Johann Nepomuk Schaller

Johann Nepomuk Schaller (30 March 1777, Vienna - 16 February 1842, Vienna) was an Austrian sculptor. His most famous work is a bust of Beethoven, created at the request of the composer's friend Karl Holz. It was later presented to the Royal Philharmonic Society, London, on the occasion of the Beethoven Centennial.

Johann Nepomuk Schaller, engraving by Franz Xaver Stöber (1834)
The Margaretenbrunnen at night


He was the younger brother of the painter Anton Ferdinand Schaller. From 1789, he attended the Academy of Fine Arts, Vienna where he studied under Hubert Maurer. In 1791, he became an apprentice at the Vienna Porcelain Manufactory.[1] The following year, he began to study sculpture with Franz Anton von Zauner. By 1811, he had become the head of modelling at the factory. Despite his turn to sculpture, he retained his love for porcelain and acted as an artistic advisor to the factory for the rest of his life.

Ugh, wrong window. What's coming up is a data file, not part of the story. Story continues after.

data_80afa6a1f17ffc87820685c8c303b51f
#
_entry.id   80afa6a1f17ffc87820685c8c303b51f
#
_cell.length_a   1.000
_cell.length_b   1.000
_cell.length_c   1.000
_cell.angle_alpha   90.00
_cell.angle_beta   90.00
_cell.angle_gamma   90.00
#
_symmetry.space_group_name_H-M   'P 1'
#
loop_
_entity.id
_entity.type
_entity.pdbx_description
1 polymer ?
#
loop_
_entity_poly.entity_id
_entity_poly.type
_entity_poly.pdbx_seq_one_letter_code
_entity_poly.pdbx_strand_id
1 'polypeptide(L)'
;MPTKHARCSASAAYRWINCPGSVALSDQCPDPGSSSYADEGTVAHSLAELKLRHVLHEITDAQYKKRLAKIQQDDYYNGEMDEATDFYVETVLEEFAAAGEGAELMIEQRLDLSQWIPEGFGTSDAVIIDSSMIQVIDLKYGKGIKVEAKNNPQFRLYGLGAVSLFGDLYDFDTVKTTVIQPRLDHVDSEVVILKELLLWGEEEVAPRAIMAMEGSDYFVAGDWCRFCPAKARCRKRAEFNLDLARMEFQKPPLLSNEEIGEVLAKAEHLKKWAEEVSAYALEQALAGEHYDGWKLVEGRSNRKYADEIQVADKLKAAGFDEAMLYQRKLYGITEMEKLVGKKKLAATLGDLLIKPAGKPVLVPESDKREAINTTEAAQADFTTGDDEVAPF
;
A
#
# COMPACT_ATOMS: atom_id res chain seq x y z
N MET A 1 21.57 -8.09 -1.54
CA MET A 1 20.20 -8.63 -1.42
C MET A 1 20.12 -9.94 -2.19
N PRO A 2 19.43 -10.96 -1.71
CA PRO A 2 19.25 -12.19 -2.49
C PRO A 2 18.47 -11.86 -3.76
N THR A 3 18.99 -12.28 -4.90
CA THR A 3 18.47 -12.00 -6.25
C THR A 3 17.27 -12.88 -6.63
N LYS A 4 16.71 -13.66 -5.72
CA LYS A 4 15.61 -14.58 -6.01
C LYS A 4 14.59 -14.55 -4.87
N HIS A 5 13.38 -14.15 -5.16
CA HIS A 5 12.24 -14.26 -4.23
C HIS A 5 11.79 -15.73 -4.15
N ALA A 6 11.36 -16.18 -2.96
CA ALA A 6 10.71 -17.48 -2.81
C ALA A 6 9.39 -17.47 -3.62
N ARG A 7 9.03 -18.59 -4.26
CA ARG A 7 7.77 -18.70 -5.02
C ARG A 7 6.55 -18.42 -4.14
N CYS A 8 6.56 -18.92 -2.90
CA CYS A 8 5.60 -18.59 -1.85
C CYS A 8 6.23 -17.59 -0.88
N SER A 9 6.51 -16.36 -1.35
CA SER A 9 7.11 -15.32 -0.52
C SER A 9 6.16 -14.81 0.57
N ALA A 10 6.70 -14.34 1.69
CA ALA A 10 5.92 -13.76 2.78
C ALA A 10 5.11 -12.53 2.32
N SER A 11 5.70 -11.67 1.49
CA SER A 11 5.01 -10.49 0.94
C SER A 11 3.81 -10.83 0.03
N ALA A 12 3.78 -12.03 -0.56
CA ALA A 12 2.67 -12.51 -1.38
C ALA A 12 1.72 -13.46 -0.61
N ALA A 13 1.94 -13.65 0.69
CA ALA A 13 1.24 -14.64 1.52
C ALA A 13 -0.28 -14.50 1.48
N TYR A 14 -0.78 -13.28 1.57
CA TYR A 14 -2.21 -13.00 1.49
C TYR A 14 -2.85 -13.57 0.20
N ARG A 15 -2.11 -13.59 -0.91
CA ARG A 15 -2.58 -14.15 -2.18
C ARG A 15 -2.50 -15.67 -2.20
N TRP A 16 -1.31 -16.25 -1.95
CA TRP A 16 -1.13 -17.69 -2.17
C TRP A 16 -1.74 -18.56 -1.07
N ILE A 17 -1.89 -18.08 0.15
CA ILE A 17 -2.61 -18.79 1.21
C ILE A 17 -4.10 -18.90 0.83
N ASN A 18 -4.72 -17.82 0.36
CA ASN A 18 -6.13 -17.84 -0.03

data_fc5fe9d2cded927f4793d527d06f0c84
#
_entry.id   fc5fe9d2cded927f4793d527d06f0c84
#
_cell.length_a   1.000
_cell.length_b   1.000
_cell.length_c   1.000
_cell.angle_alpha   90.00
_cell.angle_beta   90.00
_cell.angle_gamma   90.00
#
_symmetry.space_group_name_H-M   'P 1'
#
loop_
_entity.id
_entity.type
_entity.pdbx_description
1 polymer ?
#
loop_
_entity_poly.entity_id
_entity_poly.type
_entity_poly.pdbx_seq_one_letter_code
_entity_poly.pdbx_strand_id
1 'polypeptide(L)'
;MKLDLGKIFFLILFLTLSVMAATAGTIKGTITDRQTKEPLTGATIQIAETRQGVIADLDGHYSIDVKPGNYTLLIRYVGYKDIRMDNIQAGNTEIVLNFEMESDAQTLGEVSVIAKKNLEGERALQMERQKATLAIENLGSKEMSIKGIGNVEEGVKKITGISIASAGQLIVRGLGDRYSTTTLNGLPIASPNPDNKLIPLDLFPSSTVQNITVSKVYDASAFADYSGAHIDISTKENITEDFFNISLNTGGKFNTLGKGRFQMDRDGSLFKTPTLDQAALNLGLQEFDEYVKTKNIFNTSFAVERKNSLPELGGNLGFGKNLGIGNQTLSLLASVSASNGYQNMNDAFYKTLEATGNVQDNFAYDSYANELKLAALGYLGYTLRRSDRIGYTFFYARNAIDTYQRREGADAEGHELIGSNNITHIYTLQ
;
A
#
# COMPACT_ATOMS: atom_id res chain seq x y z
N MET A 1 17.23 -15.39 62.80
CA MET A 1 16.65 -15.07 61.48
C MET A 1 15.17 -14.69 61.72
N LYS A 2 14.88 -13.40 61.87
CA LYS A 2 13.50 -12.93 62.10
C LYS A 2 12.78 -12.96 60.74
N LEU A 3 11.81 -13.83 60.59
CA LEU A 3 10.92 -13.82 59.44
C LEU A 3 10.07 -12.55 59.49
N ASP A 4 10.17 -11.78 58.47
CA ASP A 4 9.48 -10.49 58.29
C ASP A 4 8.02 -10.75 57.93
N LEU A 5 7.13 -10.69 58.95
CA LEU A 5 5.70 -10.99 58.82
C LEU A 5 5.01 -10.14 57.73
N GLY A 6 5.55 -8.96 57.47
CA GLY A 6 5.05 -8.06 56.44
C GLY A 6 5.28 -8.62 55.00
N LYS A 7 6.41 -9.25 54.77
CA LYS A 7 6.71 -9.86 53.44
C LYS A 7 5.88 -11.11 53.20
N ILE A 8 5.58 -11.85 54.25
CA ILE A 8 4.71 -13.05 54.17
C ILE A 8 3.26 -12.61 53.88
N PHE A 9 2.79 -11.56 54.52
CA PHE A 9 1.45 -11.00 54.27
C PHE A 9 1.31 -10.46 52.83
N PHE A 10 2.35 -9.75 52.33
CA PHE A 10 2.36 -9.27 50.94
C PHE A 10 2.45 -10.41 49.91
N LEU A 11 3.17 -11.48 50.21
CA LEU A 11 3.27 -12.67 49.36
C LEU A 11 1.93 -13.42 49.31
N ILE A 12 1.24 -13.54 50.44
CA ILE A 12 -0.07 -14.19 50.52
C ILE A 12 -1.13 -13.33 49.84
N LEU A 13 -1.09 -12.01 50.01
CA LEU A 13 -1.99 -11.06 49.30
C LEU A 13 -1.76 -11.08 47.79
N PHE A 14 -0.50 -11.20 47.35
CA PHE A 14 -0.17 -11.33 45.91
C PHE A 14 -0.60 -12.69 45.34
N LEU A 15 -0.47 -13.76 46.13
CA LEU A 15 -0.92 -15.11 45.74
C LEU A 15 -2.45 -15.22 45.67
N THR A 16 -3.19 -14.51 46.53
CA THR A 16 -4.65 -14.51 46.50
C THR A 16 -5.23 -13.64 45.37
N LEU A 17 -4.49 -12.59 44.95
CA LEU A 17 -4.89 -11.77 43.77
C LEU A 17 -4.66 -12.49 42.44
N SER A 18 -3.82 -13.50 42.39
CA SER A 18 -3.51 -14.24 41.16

From 1812-1823, he lived in Rome on a grant from Prince Metternich, obtained for him by a patron, Count Carl Ludwig Cobenzl.[1] While there, he became familiar with the Nazarene movement as well as making professional contact with Antonio Canova and Bertel Thorvaldsen. He politely refused an offer from King Ludwig I to come work for him in Munich.

In 1823, he returned to Vienna, having accepted a position as Professor of Sculpture at the Academy. His most famous student there was Joseph Gasser von Valhorn. He died after a brief illness that was not believed to be serious.[1] A street in the Viennese district of Meidling was named after him in 1907.

Selected major worksEdit


  1. ^ a b c Hyacinth Holland (1890), "Schaller, Johann Nepomuk", Allgemeine Deutsche Biographie (ADB) (in German), 30, Leipzig: Duncker & Humblot, pp. 561–562

Further readingEdit

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